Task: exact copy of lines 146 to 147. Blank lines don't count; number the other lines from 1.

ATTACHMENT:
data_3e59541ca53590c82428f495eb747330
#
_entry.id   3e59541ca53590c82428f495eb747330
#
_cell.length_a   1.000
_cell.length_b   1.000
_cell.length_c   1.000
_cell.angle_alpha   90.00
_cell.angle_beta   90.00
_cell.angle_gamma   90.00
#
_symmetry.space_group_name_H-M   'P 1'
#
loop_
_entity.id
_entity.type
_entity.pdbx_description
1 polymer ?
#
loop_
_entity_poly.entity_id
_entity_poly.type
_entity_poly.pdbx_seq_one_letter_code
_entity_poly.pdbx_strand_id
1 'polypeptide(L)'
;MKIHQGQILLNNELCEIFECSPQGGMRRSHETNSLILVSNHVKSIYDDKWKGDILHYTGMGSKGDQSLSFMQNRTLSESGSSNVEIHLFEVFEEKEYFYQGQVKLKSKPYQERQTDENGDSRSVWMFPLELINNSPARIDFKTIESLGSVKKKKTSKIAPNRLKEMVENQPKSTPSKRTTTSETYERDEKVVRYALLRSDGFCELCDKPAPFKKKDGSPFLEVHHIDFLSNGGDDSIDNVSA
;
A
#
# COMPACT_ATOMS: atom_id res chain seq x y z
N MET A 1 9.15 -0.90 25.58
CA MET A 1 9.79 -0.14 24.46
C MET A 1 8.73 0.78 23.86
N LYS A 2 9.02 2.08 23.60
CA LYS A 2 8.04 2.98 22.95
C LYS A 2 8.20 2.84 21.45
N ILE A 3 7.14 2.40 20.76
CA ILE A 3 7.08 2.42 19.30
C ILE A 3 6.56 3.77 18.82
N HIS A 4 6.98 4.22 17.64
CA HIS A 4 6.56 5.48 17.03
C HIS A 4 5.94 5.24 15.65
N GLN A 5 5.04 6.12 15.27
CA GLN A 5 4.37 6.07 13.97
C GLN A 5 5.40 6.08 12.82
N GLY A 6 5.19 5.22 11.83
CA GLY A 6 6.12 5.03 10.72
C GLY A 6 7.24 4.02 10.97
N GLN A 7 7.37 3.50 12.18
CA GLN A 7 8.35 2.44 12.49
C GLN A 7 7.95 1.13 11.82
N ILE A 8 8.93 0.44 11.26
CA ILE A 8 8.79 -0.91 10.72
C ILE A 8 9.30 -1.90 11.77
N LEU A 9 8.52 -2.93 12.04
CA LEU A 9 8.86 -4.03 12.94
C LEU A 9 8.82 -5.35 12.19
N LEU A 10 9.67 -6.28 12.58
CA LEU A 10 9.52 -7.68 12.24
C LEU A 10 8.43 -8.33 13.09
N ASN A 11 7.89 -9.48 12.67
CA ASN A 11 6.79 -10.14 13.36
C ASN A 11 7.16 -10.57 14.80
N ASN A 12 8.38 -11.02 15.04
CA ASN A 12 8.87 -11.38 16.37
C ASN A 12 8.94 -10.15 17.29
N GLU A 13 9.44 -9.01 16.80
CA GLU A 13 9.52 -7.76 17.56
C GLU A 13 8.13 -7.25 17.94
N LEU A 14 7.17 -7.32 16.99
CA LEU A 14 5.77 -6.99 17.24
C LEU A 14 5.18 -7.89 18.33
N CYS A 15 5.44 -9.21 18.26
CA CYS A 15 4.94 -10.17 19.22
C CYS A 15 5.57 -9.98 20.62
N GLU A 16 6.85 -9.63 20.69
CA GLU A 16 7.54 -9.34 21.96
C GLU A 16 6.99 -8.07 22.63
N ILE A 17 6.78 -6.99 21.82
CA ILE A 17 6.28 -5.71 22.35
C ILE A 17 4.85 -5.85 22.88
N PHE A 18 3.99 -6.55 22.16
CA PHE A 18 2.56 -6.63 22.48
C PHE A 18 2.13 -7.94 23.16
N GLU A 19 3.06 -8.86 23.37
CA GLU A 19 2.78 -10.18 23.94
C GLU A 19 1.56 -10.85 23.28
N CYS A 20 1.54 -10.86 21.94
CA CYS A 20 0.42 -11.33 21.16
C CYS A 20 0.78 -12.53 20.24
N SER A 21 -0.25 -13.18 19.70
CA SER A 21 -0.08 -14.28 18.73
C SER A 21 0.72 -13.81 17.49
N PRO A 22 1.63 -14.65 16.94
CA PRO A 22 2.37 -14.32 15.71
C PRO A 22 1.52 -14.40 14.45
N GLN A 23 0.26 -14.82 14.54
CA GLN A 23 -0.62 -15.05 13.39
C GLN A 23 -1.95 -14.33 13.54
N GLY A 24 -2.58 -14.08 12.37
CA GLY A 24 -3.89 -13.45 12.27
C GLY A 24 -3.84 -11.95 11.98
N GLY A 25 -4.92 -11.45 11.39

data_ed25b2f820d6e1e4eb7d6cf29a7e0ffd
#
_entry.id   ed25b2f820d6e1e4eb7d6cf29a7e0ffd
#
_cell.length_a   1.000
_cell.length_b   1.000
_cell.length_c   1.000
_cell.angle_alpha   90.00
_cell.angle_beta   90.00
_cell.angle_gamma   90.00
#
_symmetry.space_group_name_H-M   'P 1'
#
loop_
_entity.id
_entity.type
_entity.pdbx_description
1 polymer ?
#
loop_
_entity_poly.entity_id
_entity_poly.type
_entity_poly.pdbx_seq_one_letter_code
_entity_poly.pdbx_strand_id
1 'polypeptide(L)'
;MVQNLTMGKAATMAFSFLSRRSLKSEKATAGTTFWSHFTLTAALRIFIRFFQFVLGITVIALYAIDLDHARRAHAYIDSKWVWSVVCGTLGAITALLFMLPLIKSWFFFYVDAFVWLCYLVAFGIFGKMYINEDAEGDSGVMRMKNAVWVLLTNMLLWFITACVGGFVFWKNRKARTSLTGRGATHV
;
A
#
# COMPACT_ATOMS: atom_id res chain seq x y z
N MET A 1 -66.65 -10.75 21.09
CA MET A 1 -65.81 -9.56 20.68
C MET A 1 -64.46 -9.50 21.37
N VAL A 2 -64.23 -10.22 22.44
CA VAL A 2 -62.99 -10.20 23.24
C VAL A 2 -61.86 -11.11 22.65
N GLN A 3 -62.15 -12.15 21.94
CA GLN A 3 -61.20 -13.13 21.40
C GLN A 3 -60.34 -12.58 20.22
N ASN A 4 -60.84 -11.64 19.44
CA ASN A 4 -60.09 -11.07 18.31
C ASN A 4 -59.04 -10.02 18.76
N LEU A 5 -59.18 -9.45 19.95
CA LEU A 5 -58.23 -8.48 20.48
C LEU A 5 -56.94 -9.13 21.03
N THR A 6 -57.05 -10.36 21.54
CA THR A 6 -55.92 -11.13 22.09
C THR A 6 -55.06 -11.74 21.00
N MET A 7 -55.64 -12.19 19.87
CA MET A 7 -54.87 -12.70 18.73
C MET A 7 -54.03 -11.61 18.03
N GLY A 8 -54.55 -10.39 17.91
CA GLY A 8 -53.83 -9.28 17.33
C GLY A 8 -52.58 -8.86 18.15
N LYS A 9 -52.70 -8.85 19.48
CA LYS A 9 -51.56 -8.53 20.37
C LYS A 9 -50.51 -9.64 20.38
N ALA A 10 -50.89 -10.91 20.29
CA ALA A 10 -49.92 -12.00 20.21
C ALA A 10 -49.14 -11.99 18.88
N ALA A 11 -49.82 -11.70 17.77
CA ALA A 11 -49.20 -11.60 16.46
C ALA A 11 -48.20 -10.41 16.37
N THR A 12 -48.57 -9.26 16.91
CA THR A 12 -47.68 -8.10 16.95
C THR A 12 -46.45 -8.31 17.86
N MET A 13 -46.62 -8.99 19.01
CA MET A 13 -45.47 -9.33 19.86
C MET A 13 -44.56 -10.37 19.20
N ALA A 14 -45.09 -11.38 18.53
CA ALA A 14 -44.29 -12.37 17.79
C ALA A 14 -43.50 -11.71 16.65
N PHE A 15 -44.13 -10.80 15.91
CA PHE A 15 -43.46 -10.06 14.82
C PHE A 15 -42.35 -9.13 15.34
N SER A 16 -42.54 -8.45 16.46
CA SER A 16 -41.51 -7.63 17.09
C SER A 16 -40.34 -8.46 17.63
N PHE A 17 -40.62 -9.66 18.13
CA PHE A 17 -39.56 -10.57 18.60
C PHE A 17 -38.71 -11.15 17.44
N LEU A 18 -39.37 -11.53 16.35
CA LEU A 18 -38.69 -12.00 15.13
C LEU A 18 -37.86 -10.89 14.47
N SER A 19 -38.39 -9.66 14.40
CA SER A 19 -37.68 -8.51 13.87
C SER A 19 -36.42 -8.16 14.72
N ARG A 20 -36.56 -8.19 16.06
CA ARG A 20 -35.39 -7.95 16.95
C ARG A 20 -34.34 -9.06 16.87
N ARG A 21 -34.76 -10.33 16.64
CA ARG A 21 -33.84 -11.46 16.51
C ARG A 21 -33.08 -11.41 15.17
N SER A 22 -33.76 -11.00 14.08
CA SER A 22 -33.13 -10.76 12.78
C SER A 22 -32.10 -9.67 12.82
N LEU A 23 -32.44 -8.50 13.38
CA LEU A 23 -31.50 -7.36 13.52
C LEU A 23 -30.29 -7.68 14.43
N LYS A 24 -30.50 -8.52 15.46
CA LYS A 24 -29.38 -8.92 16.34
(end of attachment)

N LEU A 5 -59.18 -9.45 19.95
CA LEU A 5 -58.23 -8.48 20.48